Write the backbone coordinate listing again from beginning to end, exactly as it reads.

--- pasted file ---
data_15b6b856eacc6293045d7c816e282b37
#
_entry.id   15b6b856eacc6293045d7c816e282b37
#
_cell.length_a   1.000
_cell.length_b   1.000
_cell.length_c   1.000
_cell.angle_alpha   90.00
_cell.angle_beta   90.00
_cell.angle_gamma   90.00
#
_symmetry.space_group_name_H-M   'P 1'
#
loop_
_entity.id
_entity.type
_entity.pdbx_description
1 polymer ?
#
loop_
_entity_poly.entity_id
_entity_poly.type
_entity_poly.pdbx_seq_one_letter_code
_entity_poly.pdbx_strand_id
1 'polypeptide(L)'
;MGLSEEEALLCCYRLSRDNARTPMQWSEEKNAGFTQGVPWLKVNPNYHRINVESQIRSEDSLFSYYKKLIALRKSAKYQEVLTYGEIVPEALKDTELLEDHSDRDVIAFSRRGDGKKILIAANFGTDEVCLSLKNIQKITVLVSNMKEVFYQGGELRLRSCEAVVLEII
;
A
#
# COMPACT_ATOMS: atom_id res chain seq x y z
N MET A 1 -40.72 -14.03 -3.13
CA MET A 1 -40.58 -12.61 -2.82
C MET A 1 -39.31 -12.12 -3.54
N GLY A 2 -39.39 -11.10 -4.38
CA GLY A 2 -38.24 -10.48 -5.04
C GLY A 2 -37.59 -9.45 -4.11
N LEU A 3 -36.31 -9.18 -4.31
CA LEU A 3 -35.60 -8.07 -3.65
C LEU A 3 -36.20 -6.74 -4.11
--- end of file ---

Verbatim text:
data_15b6b856eacc6293045d7c816e282b37
#
_entry.id   15b6b856eacc6293045d7c816e282b37
#
_cell.length_a   1.000
_cell.length_b   1.000
_cell.length_c   1.000
_cell.angle_alpha   90.00
_cell.angle_beta   90.00
_cell.angle_gamma   90.00
#
_symmetry.space_group_name_H-M   'P 1'
#
loop_
_entity.id
_entity.type
_entity.pdbx_description
1 polymer ?
#
loop_
_entity_poly.entity_id
_entity_poly.type
_entity_poly.pdbx_seq_one_letter_code
_entity_poly.pdbx_strand_id
1 'polypeptide(L)'
;MGLSEEEALLCCYRLSRDNARTPMQWSEEKNAGFTQGVPWLKVNPNYHRINVESQIRSEDSLFSYYKKLIALRKSAKYQEVLTYGEIVPEALKDTELLEDHSDRDVIAFSRRGDGKKILIAANFGTDEVCLSLKNIQKITVLVSNMKEVFYQGGELRLRSCEAVVLEII
;
A
#
# COMPACT_ATOMS: atom_id res chain seq x y z
N MET A 1 -40.72 -14.03 -3.13
CA MET A 1 -40.58 -12.61 -2.82
C MET A 1 -39.31 -12.12 -3.54
N GLY A 2 -39.39 -11.10 -4.38
CA GLY A 2 -38.24 -10.48 -5.04
C GLY A 2 -37.59 -9.45 -4.11
N LEU A 3 -36.31 -9.18 -4.31
CA LEU A 3 -35.60 -8.07 -3.65
C LEU A 3 -36.20 -6.74 -4.11